German Growth Stagnates as Trump Trade War Starts to Bite

FRANKFURT — The once seemingly unstoppable German economy had the slowest growth of any eurozone country except Italy at the end of 2018, according to data published on Thursday that brought the impact of President Trump’s trade war into stark relief.

Germany’s economy did not grow at all in the year’s final quarter, and it barely avoided sliding into recession, the government statistics agency said.

One reason for the slowdown was conflict over trade. American tariffs are hurting German steel makers’ sales, and Germany is also experiencing collateral damage caused by a trade war between China and the United States.

The economic data was bad news for the rest of Europe. Germany has the region’s largest economy, and it typically sets the pace for the rest of the eurozone. The country has often helped haul its neighbors through periods of crisis, but it may no longer be able to play that role.

Germany’s position in next-to-last place among European Union countries is also a blow to its prestige. When Greece, Spain and Portugal were in dire straits during the last decade, German leaders scolded them over their economic policies and high debt. The economies of those countries are now growing more quickly than Germany’s, according to separate data published Thursday by the European Union statistics agency.

German carmakers and other companies rely on sales in China, where growth has slowed partly as a result of the Trump administration’s tariffs on Chinese goods. Volkswagen said Wednesday that its sales fell 3.4 percent in January compared with a year earlier in part because of weak demand in China, the carmaker’s largest market.

The fourth-quarter data released Thursday fell short of analysts’ projections, but it was good enough to narrowly avert a recession. In the third quarter, German economic output had dipped 0.2 percent from the previous quarter. Another three months of declining output would have met the common definition of recession.

Many economists expect the slowdown to continue. “It’s probably going to get worse before it gets better,” said Florian Hense, European economist at the German bank Berenberg. “Clearly this is not a two-quarter soft patch. It seems more serious.”

Germany’s woes will add to the grave problems facing Italy, including weak banks, erratic politics and a looming credit crunch. Germany is the biggest customer for Italian exports.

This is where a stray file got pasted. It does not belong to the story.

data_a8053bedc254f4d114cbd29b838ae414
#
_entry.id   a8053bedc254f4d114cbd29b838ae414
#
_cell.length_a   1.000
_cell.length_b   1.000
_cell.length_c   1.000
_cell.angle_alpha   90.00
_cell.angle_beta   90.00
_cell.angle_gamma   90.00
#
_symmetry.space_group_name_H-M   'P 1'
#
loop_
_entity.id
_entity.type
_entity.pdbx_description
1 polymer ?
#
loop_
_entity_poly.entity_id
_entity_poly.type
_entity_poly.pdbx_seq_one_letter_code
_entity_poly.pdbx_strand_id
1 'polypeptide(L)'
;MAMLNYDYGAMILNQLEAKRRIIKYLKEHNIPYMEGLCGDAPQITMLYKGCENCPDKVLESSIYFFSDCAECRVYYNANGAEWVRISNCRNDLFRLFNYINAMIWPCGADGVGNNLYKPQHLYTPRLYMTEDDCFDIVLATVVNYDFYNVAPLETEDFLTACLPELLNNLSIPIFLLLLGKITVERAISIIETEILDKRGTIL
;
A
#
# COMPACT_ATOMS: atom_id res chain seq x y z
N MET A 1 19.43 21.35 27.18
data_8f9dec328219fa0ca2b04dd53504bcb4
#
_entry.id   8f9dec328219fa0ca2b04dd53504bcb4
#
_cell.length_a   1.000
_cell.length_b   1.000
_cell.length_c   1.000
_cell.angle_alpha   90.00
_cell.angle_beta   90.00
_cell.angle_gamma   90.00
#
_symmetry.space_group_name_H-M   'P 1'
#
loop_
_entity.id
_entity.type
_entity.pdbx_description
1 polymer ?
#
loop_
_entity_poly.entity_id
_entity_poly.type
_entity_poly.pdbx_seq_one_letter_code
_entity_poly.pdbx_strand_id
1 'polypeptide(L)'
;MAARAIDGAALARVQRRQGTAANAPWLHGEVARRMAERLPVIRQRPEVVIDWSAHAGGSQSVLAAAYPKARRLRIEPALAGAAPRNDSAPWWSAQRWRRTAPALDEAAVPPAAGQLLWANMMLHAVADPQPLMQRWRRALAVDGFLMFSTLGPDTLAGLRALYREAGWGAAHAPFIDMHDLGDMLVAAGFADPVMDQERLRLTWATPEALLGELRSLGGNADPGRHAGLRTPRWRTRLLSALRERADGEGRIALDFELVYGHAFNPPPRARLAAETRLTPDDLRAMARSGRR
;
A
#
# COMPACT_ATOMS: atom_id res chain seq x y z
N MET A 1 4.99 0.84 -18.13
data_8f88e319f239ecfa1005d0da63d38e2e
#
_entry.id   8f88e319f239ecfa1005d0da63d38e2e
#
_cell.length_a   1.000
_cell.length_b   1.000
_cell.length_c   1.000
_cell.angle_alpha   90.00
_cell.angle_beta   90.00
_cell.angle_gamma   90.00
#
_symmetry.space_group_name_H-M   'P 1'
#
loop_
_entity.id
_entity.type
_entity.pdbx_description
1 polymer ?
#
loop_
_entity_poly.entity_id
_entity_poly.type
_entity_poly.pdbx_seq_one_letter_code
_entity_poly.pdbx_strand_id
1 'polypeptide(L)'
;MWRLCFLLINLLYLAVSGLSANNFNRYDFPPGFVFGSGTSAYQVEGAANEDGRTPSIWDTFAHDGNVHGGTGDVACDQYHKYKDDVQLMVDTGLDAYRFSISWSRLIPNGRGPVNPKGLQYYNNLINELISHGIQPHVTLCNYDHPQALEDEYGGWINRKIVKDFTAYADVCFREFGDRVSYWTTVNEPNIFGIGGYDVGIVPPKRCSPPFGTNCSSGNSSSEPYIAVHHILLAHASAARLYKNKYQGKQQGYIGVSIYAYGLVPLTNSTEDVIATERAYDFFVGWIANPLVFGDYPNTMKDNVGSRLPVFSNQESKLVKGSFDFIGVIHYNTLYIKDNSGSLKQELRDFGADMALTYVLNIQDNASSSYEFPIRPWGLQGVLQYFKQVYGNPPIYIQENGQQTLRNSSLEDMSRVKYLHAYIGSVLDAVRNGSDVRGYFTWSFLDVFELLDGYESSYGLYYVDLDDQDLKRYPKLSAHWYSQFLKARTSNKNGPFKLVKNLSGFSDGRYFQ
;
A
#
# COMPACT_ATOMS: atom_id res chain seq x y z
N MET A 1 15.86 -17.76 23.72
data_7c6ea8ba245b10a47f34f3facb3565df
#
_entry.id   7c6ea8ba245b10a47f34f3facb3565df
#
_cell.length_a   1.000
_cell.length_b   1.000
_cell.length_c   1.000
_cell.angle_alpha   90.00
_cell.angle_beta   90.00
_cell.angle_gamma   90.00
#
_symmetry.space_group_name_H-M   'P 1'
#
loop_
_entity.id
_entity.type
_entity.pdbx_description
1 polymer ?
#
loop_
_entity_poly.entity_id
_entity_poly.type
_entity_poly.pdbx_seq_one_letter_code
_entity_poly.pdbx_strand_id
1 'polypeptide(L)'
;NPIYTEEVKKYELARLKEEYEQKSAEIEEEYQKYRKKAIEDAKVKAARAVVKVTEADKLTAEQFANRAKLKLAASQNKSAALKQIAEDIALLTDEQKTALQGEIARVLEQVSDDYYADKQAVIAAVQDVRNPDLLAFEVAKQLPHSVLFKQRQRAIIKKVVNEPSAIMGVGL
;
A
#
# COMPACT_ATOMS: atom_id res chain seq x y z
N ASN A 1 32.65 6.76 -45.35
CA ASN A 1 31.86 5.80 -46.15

Mr. Trump’s trade war has been weighing on European growth since early last year, but the effect was mostly psychological until recently. The uncertainty created by the administration’s tariffs made manufacturers reluctant to expand factories or add workers.

The tariffs’ impact is becoming more tangible, cutting into the earnings of companies like Salzgitter, a steel maker in the German city of the same name. Salzgitter warned this month that pretax profit in 2019 would be half or less than the 347 million euros, or $391 million, that the company earned in 2018.

American tariffs on steel imports are partly to blame, although mostly indirectly, said Bernhard Kleinermann, a Salzgitter spokesman. The levies caused producers in countries like Russia and Turkey to flood Europe with steel they could no longer sell to customers in the United States, driving down prices.

Trade was not the only dead weight on Germany’s growth. Britain’s looming departure from the European Union, and the prospect that it might happen without an agreement covering future economic relations, was another significant source of anxiety.

German carmakers struggled to comply with tougher emissions standards, which delayed delivery of new vehicles. Even an especially dry summer played a role. The level of the Rhine River fell so low that barge traffic became impossible, holding up shipments of German chemicals that normally travel by water.

Those were temporary problems, though, making some economists optimistic that growth could improve in the coming months. The horizon will seem much brighter if Britain overcomes its political deadlock and works out a deal with Brussels, and if the United States and China can resolve their differences over trade.

Economists also expect the Chinese government to stimulate the country’s economy, which would help revive demand for German products like cars and machine tools.

Although Germany has been flirting with recession, it hardly feels like an economy in crisis. At 3.3 percent, the country’s unemployment rate is still the lowest in the eurozone. Consumers continue to spend, and businesses continue to invest.

“The fundamentals of the economy are still so solid,” Carsten Brzeski, an economist at ING Bank, said in an online video.

Many things could still go wrong. Mr. Trump continues to threaten to impose tariffs on imported European cars, a move that would strike Germany particularly hard because of the outsize role the auto industry plays in the country’s economy.

“An escalation, in relations between the U.S.A. and China as well as between the U.S.A. and the E.U., is still possible,” Gregor Eder, an economist at the insurer Allianz, said in a note to clients. He was among the economists dialing back their expectations for 2019.

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